The groups’ statement added that “Cyprus has been a wonderful home for the Free Gaza Movement over these last 10 months. Cypriots know first-hand the terrible consequences of occupation. They too know what it is to suffer from violence, injustice, and exile. Since our first voyage to break through the siege of Gaza, the Cypriot authorities have been extremely helpful and understanding of our goals and intentions”.

Nevertheless, the Free Gaza movement is indicating it plays to defy the Cypriot authorities on this matter.

A Cypriot diplomat in the region says that there is no physical way the Cypriot authorities will try to stop this Free Gaza expedition from leaving port, if they intend to do so. But it would be a violation of Cypriot law or regulations, he indicated, because there is no “port” at the Free Gaza expedition’s destination in Gaza.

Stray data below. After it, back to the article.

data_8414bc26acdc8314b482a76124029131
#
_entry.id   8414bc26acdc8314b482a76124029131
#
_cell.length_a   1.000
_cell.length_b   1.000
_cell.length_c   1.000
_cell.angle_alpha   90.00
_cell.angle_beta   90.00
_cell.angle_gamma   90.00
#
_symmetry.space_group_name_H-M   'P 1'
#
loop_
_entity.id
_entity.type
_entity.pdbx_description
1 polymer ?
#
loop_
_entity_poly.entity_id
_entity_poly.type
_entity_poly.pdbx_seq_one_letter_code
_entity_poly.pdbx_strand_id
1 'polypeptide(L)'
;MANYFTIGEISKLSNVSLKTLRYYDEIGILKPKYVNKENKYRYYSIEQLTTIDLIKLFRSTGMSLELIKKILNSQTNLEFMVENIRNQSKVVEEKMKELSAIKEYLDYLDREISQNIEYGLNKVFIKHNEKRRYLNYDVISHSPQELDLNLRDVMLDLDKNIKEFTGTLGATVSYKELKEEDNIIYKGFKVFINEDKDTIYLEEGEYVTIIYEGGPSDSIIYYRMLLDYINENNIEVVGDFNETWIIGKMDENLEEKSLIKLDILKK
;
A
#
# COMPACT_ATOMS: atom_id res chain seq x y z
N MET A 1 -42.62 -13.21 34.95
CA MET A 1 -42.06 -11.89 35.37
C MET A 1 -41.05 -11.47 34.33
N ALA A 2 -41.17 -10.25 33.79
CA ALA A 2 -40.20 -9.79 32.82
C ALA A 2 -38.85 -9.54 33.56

(n.b. There is a little fishing port in Gaza City, but not a real seaport. The Agreement on Movement and Access [to Gaza] that former U.S. Secretary of State Condoleezza Rice had to become involved with negotiating — staying up all night on her birthday, 15 November 2005 — stated that “Construction of a seaport can commence. The GoI [Government of Israel] will undertake to assure donors that it will not interfere with operation of the port”. But, so far, there has been no movement at all on the construction of a seaport in Gaza.)


While this technicality (the lack of a “port” in Gaza) was not invoked by Cypriot authorities during the earlier Free Gaza expeditions, there has been a powerful international effort in recent months to close all the loopholes.